FacebookTwitterGoogle+RedditEmail

Yoga Patents?

by RICHARD KARPEL AND STEWART LAWRENCE

Mr. Lawrence:

Your article, “Who Owns Online Yoga?“, which was published recently on CounterPunch.org, may be the most poorly reported story that I have ever been named in. Although the entire article is a mess — it is clueless about both patents and yoga, and included some incredibly offensively sexist passages — I’ll stick here to factual inaccuracies about me and the organization that I represent. Because just about everything you wrote about us was inaccurate.

Please get back to me and let me know when you will be able to make these corrections to the story.

After one on-line yoga company, Yoga International, received a cease-and-desist letter from Yoga Glo, the Alliance’s new executive director Richard Karpel sponsored an online petition drive demanding that YogaGlo withdraw its patent and stop threatening to sue other online providers that may want to compete with YogaGlo by posting their own streaming videos. A nasty little web posting battle ensued, with the Alliance and its allies depicting YogaGlo as a greedy monopoly intent on discouraging competition and conquering the online yoga market for itself.

We never once depicted YogaGlo as a “greedy monopoly”; my title is president, not executive director; and I’ve been with the organization for almost two years, so I don’t think “new” works anymore.

In recent months, the Yoga Alliance, a quasi-trade association that helps “certify” yogis to teach, has enjoined the dispute.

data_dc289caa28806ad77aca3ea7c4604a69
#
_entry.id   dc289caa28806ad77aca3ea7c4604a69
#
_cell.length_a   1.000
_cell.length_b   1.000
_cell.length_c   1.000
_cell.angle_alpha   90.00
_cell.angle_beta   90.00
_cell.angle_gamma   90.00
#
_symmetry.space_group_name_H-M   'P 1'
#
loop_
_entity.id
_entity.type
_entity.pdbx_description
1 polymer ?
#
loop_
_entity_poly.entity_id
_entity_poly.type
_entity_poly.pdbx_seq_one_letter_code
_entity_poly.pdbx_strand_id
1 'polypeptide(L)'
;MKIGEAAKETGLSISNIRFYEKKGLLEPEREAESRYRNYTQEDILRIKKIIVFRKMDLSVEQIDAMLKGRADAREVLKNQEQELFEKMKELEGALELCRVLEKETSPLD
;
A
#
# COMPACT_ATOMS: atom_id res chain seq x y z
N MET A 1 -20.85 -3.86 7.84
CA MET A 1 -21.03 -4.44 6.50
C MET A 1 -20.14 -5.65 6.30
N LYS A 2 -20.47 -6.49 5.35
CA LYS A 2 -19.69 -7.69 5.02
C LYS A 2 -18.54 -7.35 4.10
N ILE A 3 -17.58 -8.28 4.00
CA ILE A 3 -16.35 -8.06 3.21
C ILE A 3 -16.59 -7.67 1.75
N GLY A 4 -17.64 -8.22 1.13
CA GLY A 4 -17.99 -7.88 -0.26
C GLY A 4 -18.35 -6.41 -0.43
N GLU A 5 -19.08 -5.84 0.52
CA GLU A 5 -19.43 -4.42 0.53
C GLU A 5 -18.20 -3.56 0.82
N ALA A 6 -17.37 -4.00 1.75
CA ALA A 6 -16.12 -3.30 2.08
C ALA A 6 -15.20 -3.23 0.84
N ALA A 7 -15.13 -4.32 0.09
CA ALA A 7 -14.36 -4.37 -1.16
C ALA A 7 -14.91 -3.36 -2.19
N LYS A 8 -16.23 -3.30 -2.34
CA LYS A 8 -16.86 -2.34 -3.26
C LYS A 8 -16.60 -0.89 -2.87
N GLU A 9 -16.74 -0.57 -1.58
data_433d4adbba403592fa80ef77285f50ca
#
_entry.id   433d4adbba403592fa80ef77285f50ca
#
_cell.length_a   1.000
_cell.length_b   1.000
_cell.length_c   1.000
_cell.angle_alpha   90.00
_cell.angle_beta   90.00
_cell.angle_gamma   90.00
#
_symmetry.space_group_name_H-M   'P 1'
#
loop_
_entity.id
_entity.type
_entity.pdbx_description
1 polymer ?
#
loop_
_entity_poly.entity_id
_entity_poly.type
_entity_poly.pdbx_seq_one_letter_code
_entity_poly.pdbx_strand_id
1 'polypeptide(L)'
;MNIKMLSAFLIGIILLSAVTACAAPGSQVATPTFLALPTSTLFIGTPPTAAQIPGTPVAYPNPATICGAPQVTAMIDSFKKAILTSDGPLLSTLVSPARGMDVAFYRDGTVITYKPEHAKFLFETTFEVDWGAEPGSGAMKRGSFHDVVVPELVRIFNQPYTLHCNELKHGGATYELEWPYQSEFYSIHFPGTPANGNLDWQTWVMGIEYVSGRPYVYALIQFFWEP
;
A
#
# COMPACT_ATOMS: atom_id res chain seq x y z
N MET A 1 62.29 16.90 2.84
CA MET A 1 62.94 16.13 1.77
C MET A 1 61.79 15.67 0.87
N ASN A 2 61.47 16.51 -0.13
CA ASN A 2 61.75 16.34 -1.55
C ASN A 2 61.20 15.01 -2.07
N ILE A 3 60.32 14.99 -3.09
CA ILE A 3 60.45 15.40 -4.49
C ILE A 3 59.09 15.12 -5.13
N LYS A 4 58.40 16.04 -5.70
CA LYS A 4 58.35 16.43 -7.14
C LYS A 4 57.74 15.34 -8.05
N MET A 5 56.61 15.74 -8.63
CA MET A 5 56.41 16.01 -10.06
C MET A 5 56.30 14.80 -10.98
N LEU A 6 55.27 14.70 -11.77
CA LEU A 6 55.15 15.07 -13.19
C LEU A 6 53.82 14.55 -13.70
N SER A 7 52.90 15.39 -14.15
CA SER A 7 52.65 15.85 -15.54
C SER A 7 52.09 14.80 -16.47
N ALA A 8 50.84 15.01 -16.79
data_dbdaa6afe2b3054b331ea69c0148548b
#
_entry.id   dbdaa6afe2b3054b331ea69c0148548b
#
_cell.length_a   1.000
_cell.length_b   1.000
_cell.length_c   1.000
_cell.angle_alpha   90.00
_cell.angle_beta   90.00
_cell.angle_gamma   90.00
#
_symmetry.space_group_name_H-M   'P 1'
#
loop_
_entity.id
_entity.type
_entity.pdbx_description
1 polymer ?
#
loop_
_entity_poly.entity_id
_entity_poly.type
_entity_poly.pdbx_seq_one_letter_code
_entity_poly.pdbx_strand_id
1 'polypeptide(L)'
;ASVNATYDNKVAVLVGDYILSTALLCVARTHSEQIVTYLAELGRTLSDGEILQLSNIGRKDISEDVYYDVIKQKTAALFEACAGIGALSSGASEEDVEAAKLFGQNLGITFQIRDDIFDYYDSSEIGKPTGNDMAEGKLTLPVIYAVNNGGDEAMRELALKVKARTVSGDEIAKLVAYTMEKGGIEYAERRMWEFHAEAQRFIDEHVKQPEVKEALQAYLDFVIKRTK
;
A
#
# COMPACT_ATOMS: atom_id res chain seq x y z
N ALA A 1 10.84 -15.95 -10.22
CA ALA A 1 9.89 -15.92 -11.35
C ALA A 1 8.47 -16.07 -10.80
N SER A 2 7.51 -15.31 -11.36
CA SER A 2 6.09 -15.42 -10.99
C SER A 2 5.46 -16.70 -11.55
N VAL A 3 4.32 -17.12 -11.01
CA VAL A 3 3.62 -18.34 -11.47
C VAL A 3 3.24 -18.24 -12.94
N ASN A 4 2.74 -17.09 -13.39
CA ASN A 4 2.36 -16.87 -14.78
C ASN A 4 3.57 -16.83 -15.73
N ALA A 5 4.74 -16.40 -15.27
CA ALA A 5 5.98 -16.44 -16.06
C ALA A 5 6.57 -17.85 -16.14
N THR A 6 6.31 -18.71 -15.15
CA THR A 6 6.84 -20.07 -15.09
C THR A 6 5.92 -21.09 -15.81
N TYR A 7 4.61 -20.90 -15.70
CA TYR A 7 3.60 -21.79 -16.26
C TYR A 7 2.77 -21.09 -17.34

What is a “quasi-trade association”? We are registered with the IRS as a 501(c)(3) — a public charity — and a 501(c)(6) — a trade association.

We don’t “help certify yogis to teach.” We provide a public registry of yoga schools and yoga teachers.

YogaGlo’s founder and CEO, Derek Mills may actually have a point about the narrow construction of his patent. It only covers a certain film-angle technique, not the filming of yoga classes generally, as the Alliance and others seem so intent on to claiming.

Contrary to this outrageous claim, we have precisely described the nature of YogaGlo’s patent applications, and noted specifically that they do not cover “the filming of yoga classes generally”. Have you even read anything that we’ve written about the case?

And Karpel’s own hands are hardly squeaky clean. It turns out that a prominent company on his own governing board is suing a smaller yoga company over an alleged patent infringement, too. You’d think Karpel might try to clean up his own house before engaging in the kind of self-righteous polemics he’s launched at YogaGlo.

I have no idea what you are talking about here. When you make wild allegations like this, perhaps you might also provide the details so others can verify your claims.

But Karpel’s clearly intent on using this dispute to help shore up the Alliance’s credibility with the 10,000+ yoga teachers the group now claims as members. That’s still only 15% of the estimated 70,000 yoga teachers in the US today.

We have over 45,000 yoga teacher members, which is information that you could find pretty easily by looking at our website. And who “estimated” that there are 70,000 yoga teachers in the U.S.? Stewart Lawrence?

-Richard Karpel

***

Mr. Karpel,